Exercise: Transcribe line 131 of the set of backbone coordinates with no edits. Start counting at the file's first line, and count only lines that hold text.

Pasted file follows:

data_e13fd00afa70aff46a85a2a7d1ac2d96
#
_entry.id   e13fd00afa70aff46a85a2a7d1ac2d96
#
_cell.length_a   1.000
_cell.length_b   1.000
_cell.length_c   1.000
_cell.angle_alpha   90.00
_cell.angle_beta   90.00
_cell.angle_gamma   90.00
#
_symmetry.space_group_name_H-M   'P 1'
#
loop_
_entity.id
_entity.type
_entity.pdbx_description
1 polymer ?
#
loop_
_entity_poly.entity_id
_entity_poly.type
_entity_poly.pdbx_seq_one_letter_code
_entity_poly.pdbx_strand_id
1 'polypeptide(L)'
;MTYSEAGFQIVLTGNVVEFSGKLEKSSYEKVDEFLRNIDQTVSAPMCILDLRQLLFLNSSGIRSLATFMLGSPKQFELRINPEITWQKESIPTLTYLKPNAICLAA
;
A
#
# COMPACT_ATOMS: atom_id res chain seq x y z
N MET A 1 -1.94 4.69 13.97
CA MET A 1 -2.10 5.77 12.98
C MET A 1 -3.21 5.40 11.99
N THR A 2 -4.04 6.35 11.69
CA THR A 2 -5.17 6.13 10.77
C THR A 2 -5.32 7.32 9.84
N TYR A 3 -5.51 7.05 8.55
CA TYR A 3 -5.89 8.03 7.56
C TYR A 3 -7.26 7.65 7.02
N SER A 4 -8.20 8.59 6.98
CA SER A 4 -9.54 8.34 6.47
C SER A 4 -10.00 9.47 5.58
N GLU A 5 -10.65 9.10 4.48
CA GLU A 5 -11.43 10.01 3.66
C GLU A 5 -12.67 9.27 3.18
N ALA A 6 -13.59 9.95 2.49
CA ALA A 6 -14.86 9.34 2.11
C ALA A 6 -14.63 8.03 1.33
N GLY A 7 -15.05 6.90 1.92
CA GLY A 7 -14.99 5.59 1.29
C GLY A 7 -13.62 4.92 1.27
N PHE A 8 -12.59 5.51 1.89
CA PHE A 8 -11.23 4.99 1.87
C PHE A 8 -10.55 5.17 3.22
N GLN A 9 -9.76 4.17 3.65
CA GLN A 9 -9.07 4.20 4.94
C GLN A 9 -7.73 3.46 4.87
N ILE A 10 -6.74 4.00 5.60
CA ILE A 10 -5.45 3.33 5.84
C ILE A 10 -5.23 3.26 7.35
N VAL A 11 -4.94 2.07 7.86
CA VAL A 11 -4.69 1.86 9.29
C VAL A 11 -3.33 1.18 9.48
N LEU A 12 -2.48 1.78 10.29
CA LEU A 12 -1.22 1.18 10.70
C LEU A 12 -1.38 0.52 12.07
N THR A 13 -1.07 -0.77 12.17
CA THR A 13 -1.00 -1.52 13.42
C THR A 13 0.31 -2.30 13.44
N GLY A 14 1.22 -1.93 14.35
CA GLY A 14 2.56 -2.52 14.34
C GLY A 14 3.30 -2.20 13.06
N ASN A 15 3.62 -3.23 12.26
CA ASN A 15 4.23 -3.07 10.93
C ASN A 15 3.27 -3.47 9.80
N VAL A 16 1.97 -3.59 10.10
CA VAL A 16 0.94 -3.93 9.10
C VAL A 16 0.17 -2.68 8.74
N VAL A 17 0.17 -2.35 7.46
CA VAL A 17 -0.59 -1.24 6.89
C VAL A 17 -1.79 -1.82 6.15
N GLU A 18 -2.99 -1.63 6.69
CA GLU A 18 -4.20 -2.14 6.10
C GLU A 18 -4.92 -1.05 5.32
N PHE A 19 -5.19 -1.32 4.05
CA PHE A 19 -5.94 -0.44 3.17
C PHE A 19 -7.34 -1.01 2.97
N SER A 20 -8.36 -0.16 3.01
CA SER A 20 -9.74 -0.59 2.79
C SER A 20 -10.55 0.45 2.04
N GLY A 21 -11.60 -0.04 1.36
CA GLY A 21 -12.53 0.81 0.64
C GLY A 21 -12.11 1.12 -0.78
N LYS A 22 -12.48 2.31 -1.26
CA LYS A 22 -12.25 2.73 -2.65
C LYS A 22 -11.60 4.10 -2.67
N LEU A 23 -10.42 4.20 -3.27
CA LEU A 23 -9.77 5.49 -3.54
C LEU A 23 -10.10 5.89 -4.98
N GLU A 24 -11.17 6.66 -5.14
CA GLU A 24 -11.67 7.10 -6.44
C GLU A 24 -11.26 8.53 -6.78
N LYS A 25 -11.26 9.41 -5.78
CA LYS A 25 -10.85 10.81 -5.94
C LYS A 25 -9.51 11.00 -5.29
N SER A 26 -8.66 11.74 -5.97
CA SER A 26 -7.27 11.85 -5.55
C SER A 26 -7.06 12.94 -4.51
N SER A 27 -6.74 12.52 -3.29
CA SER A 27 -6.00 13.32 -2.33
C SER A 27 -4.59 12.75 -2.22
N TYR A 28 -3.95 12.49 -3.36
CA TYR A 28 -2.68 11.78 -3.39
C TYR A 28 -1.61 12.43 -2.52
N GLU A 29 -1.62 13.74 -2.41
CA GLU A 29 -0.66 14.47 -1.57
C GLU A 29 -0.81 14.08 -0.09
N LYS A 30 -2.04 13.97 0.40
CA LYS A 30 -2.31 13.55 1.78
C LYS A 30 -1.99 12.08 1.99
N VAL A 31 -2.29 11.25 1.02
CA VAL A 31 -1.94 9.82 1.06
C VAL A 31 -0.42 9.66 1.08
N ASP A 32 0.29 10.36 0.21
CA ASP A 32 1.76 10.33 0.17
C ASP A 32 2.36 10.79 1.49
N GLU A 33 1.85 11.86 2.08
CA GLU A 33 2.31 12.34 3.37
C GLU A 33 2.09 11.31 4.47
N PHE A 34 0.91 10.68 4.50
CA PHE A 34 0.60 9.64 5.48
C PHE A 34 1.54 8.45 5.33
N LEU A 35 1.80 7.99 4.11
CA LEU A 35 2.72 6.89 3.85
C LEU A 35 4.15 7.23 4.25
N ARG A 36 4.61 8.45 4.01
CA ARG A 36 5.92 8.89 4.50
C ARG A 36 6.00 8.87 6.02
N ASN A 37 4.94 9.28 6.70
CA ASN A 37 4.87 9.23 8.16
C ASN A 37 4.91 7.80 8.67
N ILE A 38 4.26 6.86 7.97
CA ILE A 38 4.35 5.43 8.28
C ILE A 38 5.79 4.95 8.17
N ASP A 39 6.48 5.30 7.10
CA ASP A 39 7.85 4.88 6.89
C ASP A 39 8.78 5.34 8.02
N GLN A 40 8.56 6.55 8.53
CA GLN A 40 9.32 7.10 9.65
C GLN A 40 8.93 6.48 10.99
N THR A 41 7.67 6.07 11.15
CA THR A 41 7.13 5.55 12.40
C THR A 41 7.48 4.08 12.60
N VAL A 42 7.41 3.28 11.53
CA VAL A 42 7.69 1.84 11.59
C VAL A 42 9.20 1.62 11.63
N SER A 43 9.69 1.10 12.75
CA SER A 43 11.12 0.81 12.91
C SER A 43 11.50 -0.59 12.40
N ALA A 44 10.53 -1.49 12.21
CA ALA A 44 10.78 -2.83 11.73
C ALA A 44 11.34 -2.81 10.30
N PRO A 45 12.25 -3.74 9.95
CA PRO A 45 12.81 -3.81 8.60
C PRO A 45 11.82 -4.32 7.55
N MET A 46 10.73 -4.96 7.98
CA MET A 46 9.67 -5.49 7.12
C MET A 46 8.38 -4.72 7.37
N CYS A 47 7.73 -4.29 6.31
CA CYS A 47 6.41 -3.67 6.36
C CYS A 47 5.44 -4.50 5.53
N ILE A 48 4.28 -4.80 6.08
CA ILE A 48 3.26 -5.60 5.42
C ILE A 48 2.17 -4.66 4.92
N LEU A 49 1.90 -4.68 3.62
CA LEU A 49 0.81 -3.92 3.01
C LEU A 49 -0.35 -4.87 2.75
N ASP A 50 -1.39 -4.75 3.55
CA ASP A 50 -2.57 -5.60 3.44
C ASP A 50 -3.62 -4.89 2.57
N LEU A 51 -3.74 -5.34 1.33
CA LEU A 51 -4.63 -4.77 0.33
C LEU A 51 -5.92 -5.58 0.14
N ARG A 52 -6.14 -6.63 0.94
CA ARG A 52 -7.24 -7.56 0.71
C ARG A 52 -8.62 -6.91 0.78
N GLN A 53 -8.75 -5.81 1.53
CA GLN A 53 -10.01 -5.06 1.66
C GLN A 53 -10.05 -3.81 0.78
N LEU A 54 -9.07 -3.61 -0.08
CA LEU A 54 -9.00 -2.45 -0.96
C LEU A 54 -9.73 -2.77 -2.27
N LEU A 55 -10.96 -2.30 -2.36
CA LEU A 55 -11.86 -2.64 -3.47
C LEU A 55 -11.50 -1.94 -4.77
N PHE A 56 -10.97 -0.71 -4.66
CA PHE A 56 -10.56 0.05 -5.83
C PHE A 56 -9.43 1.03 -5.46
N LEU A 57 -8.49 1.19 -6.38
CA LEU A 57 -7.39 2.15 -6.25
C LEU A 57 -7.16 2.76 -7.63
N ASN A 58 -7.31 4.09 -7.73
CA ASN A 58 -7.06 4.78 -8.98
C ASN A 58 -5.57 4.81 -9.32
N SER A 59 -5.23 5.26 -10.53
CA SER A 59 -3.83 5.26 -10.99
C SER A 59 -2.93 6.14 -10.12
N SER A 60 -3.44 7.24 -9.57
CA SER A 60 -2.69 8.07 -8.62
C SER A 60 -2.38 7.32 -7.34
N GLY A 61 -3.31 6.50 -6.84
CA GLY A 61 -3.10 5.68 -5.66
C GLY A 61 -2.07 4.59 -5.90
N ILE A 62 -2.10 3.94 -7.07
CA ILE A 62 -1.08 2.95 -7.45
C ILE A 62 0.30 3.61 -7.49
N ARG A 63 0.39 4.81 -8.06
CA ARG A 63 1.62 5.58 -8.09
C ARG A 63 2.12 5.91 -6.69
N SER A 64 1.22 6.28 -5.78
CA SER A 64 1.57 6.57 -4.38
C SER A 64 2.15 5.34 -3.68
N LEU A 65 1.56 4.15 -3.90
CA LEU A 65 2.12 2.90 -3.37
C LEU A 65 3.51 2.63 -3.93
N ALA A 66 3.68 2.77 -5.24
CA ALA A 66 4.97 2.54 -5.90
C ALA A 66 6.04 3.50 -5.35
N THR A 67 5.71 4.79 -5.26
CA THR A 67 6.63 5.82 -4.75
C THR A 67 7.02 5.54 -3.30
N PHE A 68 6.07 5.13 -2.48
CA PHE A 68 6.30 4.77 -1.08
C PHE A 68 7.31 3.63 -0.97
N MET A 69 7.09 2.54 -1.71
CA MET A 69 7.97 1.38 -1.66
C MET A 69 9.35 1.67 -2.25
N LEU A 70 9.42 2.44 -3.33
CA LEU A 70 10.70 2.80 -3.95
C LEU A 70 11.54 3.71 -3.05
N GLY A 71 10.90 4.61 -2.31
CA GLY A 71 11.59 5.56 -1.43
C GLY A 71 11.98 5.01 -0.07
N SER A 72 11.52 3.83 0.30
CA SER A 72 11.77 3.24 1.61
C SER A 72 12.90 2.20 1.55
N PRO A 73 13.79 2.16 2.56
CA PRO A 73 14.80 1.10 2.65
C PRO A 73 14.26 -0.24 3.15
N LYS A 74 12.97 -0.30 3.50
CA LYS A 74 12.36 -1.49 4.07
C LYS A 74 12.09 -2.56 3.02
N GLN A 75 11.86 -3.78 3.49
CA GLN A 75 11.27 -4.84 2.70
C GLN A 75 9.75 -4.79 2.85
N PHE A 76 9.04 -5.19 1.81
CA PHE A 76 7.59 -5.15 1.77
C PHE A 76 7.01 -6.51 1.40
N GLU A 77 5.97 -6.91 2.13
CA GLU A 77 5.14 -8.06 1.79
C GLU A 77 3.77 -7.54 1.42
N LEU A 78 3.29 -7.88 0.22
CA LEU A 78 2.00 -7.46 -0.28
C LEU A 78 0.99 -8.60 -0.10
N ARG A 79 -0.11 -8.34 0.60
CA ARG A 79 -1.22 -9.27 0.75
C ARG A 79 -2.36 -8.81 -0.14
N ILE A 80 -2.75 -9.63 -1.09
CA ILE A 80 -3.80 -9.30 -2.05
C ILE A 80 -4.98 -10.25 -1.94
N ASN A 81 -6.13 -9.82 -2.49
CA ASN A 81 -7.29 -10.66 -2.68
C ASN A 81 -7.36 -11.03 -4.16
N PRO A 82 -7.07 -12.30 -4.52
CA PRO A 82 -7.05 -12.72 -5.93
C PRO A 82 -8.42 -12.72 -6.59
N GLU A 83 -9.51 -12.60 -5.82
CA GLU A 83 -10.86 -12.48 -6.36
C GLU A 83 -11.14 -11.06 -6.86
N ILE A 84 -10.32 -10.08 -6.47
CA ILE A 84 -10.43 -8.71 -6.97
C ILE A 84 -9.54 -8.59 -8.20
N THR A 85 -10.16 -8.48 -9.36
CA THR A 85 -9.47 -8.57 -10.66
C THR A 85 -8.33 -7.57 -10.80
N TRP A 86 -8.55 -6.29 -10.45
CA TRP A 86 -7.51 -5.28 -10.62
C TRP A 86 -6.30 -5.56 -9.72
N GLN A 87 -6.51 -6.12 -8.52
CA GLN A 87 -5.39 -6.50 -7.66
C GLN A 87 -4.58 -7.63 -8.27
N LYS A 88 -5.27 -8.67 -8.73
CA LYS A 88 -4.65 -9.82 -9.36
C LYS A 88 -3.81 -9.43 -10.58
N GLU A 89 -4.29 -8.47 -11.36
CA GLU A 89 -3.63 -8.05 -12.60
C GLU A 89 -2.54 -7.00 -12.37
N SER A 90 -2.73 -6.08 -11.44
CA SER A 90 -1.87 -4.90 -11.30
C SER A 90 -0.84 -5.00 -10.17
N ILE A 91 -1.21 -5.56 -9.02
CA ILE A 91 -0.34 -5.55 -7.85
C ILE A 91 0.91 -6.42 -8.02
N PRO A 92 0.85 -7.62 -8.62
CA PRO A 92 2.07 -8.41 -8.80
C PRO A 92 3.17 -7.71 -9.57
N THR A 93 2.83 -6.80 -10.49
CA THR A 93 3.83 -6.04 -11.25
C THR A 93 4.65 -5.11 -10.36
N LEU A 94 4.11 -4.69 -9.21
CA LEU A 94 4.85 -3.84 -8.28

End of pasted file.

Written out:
CA PHE A 34 0.60 9.64 5.48